USB OTG support on Linux 2.6 was initially developed by Texas Instruments for OMAP 16xx and 17xx series processors. Other OTG systems should work in similar ways, but the hardware level details could be very different.
Systems need specialized hardware support to implement OTG, notably including a special Mini-AB jack and associated transceiver to support Dual-Role operation: they can act either as a host, using the standard Linux-USB host side driver stack, or as a peripheral, using this "gadget" framework. To do that, the system software relies on small additions to those programming interfaces, and on a new internal component (here called an "OTG Controller") affecting which driver stack connects to the OTG port. In each role, the system can re-use the existing pool of hardware-neutral drivers, layered on top of the controller driver interfaces (usb_bus or usb_gadget). Such drivers need at most minor changes, and most of the calls added to support OTG can also benefit non-OTG products.
Gadget drivers test the is_otg flag, and use it to determine whether or not to include an OTG descriptor in each of their configurations.
Gadget drivers may need changes to support the two new OTG protocols, exposed in new gadget attributes such as b_hnp_enable flag. HNP support should be reported through a user interface (two LEDs could suffice), and is triggered in some cases when the host suspends the peripheral. SRP support can be user-initiated just like remote wakeup, probably by pressing the same button.
On the host side, USB device drivers need
to be taught to trigger HNP at appropriate moments, using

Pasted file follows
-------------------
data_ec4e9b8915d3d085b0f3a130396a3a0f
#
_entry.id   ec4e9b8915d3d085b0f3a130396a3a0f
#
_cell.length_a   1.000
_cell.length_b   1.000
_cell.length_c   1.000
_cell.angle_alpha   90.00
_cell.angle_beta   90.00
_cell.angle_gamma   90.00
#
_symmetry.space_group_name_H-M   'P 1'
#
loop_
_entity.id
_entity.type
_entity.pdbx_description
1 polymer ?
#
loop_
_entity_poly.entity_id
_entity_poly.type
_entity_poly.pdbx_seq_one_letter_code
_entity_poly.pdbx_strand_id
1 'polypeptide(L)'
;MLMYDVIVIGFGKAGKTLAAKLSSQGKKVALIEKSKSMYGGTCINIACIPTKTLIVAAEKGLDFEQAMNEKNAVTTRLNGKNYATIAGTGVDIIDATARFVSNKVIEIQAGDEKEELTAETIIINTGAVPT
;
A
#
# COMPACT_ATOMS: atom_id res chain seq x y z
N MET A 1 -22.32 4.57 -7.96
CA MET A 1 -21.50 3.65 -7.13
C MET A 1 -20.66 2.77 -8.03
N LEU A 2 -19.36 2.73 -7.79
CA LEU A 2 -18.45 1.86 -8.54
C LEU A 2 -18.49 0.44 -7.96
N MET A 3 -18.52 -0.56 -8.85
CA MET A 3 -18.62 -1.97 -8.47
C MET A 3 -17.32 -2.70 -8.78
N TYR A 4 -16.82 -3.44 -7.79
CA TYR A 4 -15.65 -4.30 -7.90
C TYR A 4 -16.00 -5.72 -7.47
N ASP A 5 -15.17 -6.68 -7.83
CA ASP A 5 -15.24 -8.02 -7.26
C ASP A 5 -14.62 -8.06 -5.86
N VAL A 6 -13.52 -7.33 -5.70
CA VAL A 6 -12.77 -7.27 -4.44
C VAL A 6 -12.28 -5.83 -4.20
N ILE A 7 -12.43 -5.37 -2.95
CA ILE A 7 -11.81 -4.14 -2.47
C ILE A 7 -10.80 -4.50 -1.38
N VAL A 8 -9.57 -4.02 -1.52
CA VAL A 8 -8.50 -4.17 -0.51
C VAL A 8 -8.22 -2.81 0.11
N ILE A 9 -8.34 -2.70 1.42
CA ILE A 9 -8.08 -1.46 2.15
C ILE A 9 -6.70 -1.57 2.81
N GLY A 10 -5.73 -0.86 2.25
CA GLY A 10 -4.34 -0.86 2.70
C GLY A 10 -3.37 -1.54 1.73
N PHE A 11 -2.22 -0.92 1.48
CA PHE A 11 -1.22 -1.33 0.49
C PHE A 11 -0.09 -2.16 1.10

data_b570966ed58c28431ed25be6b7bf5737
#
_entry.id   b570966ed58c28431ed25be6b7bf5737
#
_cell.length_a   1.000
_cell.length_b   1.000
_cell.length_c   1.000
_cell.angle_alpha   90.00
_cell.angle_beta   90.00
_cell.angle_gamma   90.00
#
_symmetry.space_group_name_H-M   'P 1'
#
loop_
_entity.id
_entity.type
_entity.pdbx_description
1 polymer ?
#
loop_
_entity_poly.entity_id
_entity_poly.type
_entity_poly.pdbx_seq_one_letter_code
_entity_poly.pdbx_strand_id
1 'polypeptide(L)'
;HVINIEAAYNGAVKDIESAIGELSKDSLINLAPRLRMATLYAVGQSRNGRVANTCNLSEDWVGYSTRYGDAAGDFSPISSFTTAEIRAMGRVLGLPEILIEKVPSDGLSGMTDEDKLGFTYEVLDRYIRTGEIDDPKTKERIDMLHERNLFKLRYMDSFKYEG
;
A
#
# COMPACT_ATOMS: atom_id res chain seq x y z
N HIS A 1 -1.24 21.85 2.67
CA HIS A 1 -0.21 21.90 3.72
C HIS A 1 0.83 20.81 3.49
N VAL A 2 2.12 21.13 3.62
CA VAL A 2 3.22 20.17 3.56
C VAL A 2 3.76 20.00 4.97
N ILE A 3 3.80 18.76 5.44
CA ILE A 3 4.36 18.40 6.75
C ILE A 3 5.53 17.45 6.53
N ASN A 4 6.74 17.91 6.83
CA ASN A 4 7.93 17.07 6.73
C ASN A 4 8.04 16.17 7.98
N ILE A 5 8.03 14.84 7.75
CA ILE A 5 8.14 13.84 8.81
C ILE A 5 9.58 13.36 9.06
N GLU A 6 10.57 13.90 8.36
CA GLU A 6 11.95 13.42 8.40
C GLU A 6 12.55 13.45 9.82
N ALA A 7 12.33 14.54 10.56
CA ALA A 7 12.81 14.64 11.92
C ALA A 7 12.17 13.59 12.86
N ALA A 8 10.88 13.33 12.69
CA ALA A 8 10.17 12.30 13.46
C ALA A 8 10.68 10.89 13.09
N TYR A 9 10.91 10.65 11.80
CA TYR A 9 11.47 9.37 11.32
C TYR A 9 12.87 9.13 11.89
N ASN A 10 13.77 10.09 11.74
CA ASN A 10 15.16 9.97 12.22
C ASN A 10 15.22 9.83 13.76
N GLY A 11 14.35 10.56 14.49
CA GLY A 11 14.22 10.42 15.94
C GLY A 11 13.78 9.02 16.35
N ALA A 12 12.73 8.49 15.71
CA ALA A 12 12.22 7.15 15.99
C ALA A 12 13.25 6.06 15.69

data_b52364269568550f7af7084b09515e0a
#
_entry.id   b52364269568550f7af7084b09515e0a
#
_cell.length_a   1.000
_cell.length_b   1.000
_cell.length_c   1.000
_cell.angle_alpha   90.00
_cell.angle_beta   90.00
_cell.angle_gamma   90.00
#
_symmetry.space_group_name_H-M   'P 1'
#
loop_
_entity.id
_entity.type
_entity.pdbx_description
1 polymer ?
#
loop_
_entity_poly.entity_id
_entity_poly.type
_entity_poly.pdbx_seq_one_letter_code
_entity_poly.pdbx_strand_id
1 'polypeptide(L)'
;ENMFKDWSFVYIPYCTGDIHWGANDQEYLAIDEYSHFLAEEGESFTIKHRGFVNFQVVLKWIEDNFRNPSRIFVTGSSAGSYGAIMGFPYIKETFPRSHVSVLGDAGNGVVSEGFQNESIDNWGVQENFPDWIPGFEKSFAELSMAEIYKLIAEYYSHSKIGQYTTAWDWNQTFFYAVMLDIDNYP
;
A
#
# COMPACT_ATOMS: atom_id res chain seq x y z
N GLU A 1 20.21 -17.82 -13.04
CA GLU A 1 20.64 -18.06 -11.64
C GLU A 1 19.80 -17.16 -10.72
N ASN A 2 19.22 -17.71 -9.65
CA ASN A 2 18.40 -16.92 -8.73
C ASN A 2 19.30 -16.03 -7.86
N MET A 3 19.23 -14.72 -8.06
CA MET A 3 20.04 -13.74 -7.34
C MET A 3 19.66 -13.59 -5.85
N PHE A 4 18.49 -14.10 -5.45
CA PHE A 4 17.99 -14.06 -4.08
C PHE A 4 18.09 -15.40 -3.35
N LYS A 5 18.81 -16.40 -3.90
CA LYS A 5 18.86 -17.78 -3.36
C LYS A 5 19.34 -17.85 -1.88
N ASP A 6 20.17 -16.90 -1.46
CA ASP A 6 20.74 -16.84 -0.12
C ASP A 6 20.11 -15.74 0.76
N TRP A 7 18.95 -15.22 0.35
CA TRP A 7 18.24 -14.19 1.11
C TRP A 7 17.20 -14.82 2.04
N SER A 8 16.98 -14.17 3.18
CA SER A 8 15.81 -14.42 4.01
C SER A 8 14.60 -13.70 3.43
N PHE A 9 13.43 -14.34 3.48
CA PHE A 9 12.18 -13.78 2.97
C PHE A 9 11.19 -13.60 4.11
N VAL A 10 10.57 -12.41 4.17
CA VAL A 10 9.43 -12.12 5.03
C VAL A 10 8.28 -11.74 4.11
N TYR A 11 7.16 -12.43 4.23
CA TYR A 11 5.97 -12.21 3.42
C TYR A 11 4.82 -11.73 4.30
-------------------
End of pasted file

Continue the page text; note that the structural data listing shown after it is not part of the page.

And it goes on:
That also conserves battery power, which is useful even
for non-OTG configurations.
Also on the host side, a driver must support the
OTG "Targeted Peripheral List". That's just a whitelist,
used to reject peripherals not supported with a given
Linux OTG host.
This whitelist is product-specific;
each product must modify
to match its interoperability specification.
Non-OTG Linux hosts, like PCs and workstations, normally have some solution for adding drivers, so that peripherals that aren't recognized can eventually be supported. That approach is unreasonable for consumer products that may never have their firmware upgraded, and where it's usually unrealistic to expect traditional PC/workstation/server kinds of support model to work. For example, it's often impractical to change device firmware once the product has been distributed, so driver bugs can't normally be fixed if they're found after shipment.
Additional changes are needed below those hardware-neutral usb_bus and usb_gadget driver interfaces; those aren't discussed here in any detail. Those affect the hardware-specific code for each USB Host or Peripheral controller, and how the HCD initializes (since OTG can be active only on a single port). They also involve what may be called an OTG Controller Driver, managing the OTG transceiver and the OTG state machine logic as well as much of the root hub behavior for the OTG port. The OTG controller driver needs to activate and deactivate USB controllers depending on the relevant device role. Some related changes were needed inside usbcore, so that it can identify OTG-capable devices and respond appropriately to HNP or SRP protocols.